Friday 2nd February 2018
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New Zealand annual net migration dropped in December from a year earlier, with an increase in Kiwis leaving the country.
Annual net migration was at 70,600 in the year to December, from 71,200 in December 2016, Statistics New Zealand said. The figures show a net 71,100 non-citizens arrived in the year, while a net 1,000 New Zealanders left.
New Zealand has been experiencing record levels of net migration in recent years, which made rising immigration a key election issue as it strains the country's infrastructure and is blamed for inflating property markets. Net migration peaked at 72,400 in the July 2017 year, and the latest figures continue the recent trend of reducing annual net migration levels, Stats NZ said.
"Most migrants are non-New Zealand citizens,” population statistics senior manager Peter Dolan said. "While arrivals of non-New Zealand citizen migrants increased to 99,300 in the past 12 months, there was also an increase in those leaving the country after migrating here in the past."
Chinese migration continued to be the largest on a net basis, with 9,300 of the 70,000 net arrivals coming from China, though that was down 10 percent on a year earlier. India was the second-largest source at a net 6,700, though Indian net migration was down 24 percent from a year earlier, with a 13 percent drop in annual student visas granted to Indian citizens.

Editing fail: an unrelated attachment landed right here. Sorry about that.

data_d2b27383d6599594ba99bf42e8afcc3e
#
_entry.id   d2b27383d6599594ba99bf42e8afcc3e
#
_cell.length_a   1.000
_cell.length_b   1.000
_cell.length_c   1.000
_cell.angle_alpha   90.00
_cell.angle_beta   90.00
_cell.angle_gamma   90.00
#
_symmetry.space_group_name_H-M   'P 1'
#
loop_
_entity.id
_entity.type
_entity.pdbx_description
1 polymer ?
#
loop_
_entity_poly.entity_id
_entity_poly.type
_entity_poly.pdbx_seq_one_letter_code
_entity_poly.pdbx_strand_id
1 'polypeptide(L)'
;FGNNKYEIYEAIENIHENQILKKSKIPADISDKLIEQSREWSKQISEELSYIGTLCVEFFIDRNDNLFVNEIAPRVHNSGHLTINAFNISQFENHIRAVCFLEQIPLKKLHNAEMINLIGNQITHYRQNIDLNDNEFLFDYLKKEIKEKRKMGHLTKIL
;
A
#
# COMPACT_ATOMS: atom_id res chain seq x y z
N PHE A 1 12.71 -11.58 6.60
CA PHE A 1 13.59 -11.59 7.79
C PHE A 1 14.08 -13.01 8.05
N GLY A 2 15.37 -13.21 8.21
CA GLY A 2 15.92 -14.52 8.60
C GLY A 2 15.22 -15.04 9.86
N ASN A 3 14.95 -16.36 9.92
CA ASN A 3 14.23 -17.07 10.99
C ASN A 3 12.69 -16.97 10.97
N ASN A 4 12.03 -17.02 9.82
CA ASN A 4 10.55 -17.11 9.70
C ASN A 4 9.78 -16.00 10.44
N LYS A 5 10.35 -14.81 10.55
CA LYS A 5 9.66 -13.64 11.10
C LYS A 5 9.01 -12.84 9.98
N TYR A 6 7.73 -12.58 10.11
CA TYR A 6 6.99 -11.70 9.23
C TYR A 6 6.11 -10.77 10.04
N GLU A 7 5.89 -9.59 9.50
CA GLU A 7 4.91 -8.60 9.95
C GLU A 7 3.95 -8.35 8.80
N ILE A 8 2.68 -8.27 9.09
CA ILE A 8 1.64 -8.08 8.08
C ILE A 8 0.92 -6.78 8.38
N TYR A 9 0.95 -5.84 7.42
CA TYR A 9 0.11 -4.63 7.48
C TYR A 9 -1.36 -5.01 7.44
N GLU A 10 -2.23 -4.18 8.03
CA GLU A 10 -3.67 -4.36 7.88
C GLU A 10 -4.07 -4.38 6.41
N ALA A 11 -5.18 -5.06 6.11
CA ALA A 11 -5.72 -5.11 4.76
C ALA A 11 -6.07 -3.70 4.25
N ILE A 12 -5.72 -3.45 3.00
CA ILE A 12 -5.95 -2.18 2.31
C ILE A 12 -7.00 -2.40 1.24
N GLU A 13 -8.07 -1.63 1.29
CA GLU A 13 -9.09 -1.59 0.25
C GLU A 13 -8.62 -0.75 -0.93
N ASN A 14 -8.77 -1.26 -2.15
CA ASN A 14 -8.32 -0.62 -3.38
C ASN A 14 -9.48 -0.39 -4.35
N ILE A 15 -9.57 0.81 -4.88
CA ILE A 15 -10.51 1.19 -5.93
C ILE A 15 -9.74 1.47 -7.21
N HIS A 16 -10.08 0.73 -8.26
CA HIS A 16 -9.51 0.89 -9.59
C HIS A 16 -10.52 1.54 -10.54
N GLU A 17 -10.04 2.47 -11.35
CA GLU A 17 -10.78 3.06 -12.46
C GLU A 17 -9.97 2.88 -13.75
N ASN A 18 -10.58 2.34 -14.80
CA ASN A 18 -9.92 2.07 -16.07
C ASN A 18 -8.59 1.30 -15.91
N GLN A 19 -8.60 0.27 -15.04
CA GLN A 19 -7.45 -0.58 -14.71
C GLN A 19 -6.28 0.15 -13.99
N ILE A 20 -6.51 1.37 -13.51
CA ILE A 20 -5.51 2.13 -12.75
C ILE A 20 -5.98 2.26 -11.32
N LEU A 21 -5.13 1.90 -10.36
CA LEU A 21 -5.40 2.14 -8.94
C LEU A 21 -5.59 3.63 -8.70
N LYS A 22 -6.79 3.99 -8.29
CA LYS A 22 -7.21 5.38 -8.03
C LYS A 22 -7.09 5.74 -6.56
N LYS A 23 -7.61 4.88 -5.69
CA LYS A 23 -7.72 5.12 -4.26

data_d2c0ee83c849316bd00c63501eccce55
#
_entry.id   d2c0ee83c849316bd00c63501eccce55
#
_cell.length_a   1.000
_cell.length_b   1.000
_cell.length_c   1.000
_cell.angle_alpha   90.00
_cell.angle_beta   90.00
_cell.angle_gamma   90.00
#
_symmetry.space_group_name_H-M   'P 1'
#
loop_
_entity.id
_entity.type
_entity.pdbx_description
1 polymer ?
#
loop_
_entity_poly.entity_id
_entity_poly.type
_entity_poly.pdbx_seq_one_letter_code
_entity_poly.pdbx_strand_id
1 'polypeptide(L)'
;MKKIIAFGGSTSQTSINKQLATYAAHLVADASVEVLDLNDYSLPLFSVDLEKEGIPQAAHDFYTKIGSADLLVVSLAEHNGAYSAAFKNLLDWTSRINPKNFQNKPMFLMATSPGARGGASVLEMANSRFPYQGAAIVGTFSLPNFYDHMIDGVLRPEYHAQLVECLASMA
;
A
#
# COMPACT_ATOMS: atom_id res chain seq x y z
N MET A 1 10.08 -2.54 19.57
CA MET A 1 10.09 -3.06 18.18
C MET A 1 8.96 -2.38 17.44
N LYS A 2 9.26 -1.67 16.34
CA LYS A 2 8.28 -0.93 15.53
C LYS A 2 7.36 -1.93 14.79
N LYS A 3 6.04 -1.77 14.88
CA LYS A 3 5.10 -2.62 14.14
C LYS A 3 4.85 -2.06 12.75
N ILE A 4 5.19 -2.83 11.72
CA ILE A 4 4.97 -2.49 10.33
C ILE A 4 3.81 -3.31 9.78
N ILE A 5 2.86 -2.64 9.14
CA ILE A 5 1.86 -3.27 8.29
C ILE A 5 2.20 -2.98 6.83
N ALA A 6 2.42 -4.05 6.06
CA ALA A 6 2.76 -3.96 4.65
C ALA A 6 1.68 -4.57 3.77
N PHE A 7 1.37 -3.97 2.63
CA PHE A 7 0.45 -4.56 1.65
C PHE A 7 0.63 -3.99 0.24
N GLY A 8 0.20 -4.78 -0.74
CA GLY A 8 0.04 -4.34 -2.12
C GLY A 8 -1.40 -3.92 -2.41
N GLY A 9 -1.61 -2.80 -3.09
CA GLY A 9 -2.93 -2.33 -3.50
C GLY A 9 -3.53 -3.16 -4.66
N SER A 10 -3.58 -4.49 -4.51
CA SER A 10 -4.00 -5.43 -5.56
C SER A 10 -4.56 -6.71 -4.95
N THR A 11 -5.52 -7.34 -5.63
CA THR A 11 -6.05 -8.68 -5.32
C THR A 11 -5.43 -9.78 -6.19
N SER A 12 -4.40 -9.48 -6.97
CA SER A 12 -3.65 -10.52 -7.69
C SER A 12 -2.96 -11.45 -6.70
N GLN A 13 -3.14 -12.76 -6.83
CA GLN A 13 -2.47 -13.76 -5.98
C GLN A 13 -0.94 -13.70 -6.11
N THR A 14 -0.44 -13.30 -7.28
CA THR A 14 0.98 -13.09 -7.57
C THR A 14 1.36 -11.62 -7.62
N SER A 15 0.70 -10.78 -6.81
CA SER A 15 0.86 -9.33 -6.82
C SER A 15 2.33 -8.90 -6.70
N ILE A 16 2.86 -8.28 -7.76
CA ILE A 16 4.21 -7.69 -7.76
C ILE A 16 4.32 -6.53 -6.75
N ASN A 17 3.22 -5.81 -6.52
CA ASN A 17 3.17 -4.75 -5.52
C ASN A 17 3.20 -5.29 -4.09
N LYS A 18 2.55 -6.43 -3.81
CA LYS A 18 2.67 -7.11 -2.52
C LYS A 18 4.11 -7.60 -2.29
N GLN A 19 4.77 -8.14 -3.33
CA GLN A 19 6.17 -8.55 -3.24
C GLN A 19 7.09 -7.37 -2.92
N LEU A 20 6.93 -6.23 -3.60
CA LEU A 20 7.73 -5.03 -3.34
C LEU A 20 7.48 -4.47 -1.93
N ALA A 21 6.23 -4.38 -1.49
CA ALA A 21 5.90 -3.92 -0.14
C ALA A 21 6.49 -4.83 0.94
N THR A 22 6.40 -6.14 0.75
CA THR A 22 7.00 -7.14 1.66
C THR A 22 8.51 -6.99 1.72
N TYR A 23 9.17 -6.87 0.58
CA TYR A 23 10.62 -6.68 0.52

Net migration from the US jumped 65 percent to 2,100, while UK net migration rose 14 percent to 6,400.
China continued to be the biggest source of migrants on residence visas, though that dipped 9.8 percent to 3,100 in the year, while the total number of residence visas dropped 6.5 percent to 15,500.
There was an 11 percent increase in work visas granted in the year, to 46,200, while student visa numbers dropped 2.3 percent to 24,000.
Short-term visitor arrivals, which include tourists, people visiting family and friends and people travelling for work, reached 3.7 million in the December year, up 6.7 percent from a year earlier. The number of people coming to New Zealand on holiday rose 7.5 percent on an annual basis to 2 million.
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